There are so many reasons we spend money and they aren't always good ones. We consume then discard in a cycle that has led the fashion industry to become the second largest source of pollution in the world. As we move towards creating more sustainable lifestyles, this blog post from one of our youth's personal experiences highlights some of the reasons behind spending - especially for those who are in unhappy situations.
"When I first became homeless, I had over $10,000 saved up in my bank account. I was only 16, and did not understand the value of money, and how to spend responsibly.
Within the first day of becoming homeless, I had spent almost $500. And within a few weeks, I had spent close to $9000. But practically none of it went towards housing or basic necessities, and instead went towards clothes, makeup and other material objects I thought were going to make me happy. I still can’t believe that I spent this tremendous amount of money within a few weeks. It sounds insane when I think about it now, and it sounds insane to everyone I tell this story to.
After I had spent most of my savings, I ended up on welfare. I remained on welfare for two years and struggled to find housing while still having enough left for food and other necessities. I was constantly in debt.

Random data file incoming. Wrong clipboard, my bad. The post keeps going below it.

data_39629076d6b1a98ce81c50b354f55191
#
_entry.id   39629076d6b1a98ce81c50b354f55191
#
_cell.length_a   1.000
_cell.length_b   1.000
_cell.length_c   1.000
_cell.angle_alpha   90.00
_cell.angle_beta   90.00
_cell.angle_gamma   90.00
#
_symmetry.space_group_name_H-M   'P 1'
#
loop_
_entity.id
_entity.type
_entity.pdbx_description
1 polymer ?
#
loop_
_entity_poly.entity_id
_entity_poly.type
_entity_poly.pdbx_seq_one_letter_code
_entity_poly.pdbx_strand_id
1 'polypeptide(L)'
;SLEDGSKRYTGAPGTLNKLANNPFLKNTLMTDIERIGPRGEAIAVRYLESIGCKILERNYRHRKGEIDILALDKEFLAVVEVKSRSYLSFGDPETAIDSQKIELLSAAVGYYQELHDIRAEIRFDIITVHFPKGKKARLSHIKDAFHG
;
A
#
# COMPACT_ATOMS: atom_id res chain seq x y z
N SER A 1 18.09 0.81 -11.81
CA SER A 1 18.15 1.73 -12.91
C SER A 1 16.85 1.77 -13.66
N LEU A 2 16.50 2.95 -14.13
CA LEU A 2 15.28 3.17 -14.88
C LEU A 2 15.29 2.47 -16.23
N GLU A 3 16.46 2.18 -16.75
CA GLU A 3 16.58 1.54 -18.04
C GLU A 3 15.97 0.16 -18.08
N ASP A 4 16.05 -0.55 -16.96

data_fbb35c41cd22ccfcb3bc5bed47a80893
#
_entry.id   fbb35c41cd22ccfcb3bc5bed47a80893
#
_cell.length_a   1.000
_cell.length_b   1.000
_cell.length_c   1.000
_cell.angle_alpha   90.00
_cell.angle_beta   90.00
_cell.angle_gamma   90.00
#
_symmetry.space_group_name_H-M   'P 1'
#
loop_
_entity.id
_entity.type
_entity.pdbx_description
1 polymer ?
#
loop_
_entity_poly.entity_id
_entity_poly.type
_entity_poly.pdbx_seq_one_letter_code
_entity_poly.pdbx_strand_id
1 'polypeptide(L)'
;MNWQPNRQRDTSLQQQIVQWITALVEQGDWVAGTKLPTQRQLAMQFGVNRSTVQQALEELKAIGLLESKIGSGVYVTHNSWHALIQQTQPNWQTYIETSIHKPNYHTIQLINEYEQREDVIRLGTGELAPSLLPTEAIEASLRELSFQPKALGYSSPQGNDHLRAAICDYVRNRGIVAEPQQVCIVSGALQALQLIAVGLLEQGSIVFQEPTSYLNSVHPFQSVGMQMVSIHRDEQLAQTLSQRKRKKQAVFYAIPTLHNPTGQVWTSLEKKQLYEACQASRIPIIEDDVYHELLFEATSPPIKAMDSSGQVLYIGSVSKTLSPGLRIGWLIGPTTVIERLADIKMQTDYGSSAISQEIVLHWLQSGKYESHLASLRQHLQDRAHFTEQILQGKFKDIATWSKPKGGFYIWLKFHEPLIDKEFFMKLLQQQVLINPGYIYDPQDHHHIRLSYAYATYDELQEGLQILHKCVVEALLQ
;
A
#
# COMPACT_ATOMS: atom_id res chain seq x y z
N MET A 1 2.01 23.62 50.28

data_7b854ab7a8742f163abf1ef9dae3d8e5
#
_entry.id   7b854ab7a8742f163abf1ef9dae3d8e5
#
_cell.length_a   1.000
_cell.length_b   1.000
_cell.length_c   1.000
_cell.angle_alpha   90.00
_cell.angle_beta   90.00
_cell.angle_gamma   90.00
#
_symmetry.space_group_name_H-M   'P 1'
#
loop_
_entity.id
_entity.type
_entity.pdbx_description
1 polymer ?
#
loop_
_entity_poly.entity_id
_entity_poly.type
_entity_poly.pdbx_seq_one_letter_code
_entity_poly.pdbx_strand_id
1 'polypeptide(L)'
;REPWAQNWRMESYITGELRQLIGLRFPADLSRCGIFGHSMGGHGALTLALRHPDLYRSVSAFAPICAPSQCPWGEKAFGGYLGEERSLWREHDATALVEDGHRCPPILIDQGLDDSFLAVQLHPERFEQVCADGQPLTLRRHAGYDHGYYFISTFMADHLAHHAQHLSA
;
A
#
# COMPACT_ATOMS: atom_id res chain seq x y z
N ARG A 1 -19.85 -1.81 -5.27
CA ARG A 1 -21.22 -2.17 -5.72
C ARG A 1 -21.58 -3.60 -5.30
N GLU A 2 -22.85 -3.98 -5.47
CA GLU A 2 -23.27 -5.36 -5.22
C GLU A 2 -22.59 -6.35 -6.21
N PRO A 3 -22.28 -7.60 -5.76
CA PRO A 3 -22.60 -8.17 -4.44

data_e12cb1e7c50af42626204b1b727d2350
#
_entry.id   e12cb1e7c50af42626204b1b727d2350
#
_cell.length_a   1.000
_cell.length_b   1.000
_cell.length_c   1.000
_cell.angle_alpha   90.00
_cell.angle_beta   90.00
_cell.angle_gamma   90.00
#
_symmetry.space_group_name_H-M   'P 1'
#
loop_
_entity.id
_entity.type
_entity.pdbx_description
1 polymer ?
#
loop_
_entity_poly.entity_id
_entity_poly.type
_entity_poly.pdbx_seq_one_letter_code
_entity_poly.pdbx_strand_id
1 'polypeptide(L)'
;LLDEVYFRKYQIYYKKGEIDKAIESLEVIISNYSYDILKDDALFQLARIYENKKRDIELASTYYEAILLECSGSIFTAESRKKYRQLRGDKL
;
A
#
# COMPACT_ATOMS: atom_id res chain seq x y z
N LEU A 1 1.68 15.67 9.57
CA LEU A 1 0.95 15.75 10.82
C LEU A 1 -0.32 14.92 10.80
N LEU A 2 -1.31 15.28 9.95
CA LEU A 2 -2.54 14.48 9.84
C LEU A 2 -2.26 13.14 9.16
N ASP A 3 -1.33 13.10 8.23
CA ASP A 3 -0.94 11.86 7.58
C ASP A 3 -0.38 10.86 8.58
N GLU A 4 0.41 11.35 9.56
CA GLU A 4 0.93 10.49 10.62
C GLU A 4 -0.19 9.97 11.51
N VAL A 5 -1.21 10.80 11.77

But even without housing costs and welfare benefits, I was constantly in debt because I was still spending close to $1000 a month. I kept buying, buying and buying unnecessary items to keep me happy. When I first became homeless, I was in so much pain. I felt abandoned and betrayed and needed an escape to feel better. And for me that was shopping. At that point, it was my emotions that were controlling my spending habits, not rationality. For anyone going through a hard time, we need ways to cope. And sometimes that comes in the form of negative habits such as drugs, gambling, and in my case, shopping. I think it is hard to blame people who are experiencing homelessness for struggling financially because it is about much more than not having enough money to afford basic necessities. There is also the emotional aspect and having to find ways to cope with chaos.
It wasn’t until I left for university and found stable housing that I finally became financially stable. In fact, I have recently taken up a minimalist lifestyle, which means that I only keep items that are necessary and add value to my life. This month, I will have spent less than $250! (excluding housing costs)
I wish that there had been someone to teach me when I was 16 on how to find better, more positive coping strategies during hard times. But I now have minimalism in my life and know that having excessive material objects does not always lead to happiness or peace. I now know to only hold onto things that add meaning to my life, which has given me a greater sense of overall fulfillment."